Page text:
RIO DE JANEIRO (Reuters) - Brazil’s state-run oil company Petroleo Brasileiro SA (PETR4.SA) announced on Monday that Deyvid Souza da Silva, a member of a pro-government union, was elected to represent its unionized employees on the board of directors.
Silva defeated the current board member Silvio Sinedino, who last week voted against the board’s appointment of the new chief executive officer of Petrobras, Aldemir Bendine, a confidant of President Dilma Rousseff.
Silva, a 34-year-old security technician who worked at the Landulpho Alves refinery in the state of Bahia, is a member of the FUP oil workers union that is part of the CUT, the pro-government labor confederation.
Sinedino had drawn more support from engineers and technicians than oil workers on the drilling platforms and refineries.
Sinedino and Mauro Cunha, who represents minority shareholders on the 10-member board, said on Friday they had not been properly consulted in the selection of the new CEO of the financially troubled oil company at the center of a huge corruption scandal.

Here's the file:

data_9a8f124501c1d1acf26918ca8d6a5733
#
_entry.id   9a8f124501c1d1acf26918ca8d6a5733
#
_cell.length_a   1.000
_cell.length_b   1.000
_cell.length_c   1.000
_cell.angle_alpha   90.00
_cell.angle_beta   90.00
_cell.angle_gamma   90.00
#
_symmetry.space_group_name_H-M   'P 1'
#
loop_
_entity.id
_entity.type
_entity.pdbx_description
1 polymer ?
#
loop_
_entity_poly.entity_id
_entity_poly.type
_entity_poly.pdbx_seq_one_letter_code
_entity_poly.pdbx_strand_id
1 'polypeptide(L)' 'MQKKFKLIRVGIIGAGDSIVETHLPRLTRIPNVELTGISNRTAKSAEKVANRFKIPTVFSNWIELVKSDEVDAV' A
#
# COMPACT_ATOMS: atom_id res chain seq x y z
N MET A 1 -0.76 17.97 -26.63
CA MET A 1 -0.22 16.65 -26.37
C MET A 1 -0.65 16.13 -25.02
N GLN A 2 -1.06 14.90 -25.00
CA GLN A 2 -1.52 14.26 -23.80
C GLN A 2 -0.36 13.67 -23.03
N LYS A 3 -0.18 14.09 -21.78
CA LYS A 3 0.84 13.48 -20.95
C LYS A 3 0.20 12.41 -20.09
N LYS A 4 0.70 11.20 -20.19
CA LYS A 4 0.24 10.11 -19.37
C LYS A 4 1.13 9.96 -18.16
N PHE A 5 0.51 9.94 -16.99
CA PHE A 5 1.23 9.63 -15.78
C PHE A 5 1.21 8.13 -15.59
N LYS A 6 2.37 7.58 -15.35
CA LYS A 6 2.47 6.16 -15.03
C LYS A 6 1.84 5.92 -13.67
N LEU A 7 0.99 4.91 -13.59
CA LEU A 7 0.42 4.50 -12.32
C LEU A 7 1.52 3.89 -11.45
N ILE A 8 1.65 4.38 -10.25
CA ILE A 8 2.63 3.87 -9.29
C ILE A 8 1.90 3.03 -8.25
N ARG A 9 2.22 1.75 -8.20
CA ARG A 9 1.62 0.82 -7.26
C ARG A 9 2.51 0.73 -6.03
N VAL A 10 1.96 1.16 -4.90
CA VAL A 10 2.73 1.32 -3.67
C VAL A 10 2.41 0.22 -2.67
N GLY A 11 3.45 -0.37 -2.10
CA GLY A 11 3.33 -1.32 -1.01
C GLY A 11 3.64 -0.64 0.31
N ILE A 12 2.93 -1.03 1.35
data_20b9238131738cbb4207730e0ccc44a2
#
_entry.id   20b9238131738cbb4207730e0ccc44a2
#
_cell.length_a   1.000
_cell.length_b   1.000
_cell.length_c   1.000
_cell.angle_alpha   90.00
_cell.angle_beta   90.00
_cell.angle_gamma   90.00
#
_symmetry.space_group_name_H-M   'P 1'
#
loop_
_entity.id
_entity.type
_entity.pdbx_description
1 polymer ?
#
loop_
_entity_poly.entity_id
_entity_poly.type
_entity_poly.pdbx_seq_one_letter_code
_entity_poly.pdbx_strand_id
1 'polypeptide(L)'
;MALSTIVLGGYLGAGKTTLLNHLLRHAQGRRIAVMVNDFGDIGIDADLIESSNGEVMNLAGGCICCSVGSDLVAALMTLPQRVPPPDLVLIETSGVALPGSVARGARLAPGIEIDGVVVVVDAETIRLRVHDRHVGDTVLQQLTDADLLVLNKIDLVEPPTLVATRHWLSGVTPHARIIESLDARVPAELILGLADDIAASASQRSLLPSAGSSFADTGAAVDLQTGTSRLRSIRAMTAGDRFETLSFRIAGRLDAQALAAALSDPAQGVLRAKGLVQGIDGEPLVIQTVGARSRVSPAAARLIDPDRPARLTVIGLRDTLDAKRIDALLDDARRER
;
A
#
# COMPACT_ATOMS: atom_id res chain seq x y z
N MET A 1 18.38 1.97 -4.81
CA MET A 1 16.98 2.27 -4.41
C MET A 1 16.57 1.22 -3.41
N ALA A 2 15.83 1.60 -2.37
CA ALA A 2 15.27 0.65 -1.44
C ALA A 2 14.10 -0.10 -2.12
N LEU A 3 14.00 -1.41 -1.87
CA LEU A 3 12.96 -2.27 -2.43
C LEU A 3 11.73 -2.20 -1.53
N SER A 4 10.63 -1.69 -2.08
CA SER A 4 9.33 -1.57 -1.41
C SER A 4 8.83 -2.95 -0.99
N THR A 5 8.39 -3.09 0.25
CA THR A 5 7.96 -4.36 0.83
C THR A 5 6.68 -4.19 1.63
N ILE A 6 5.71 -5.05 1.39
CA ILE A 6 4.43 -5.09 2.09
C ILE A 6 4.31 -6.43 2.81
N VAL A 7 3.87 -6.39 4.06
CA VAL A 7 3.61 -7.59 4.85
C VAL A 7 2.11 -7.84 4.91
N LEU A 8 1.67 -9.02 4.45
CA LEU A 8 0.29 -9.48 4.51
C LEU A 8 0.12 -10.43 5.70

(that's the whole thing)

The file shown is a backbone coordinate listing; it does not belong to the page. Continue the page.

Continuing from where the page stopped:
Seven members of the oil company’s board are appointed by the government while three are independent.
Rousseff tapped state-banker Bendine last week to head Petrobras, disappointing investors who had hoped for a more independent new management team to steer the oil company out of a bribery and kickback scandal.
Reporting by Anthony Boadle; Editing by Chris Reese